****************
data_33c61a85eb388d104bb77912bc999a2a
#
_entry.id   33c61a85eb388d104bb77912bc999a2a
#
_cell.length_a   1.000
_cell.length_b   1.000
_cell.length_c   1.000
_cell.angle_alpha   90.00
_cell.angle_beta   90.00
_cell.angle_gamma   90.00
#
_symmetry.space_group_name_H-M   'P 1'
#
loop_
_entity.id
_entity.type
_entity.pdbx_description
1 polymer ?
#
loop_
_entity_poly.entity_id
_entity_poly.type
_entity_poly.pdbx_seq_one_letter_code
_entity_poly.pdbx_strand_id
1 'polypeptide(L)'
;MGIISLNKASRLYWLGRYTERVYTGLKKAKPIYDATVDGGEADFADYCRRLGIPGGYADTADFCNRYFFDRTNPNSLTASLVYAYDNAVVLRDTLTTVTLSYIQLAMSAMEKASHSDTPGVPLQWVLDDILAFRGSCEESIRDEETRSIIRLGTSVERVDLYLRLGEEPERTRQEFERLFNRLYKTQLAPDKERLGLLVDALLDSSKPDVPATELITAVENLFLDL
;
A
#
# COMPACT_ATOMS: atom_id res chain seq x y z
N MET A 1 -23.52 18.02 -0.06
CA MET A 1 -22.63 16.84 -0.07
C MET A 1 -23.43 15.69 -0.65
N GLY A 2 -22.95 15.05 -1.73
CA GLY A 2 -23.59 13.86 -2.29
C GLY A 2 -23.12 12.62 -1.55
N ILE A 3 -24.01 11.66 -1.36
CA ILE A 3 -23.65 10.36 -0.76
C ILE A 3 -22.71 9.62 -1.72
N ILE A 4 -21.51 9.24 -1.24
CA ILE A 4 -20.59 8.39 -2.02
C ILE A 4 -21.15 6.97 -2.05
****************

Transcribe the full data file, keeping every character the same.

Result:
data_33c61a85eb388d104bb77912bc999a2a
#
_entry.id   33c61a85eb388d104bb77912bc999a2a
#
_cell.length_a   1.000
_cell.length_b   1.000
_cell.length_c   1.000
_cell.angle_alpha   90.00
_cell.angle_beta   90.00
_cell.angle_gamma   90.00
#
_symmetry.space_group_name_H-M   'P 1'
#
loop_
_entity.id
_entity.type
_entity.pdbx_description
1 polymer ?
#
loop_
_entity_poly.entity_id
_entity_poly.type
_entity_poly.pdbx_seq_one_letter_code
_entity_poly.pdbx_strand_id
1 'polypeptide(L)'
;MGIISLNKASRLYWLGRYTERVYTGLKKAKPIYDATVDGGEADFADYCRRLGIPGGYADTADFCNRYFFDRTNPNSLTASLVYAYDNAVVLRDTLTTVTLSYIQLAMSAMEKASHSDTPGVPLQWVLDDILAFRGSCEESIRDEETRSIIRLGTSVERVDLYLRLGEEPERTRQEFERLFNRLYKTQLAPDKERLGLLVDALLDSSKPDVPATELITAVENLFLDL
;
A
#
# COMPACT_ATOMS: atom_id res chain seq x y z
N MET A 1 -23.52 18.02 -0.06
CA MET A 1 -22.63 16.84 -0.07
C MET A 1 -23.43 15.69 -0.65
N GLY A 2 -22.95 15.05 -1.73
CA GLY A 2 -23.59 13.86 -2.29
C GLY A 2 -23.12 12.62 -1.55
N ILE A 3 -24.01 11.66 -1.36
CA ILE A 3 -23.65 10.36 -0.76
C ILE A 3 -22.71 9.62 -1.72
N ILE A 4 -21.51 9.24 -1.24
CA ILE A 4 -20.59 8.39 -2.02
C ILE A 4 -21.15 6.97 -2.05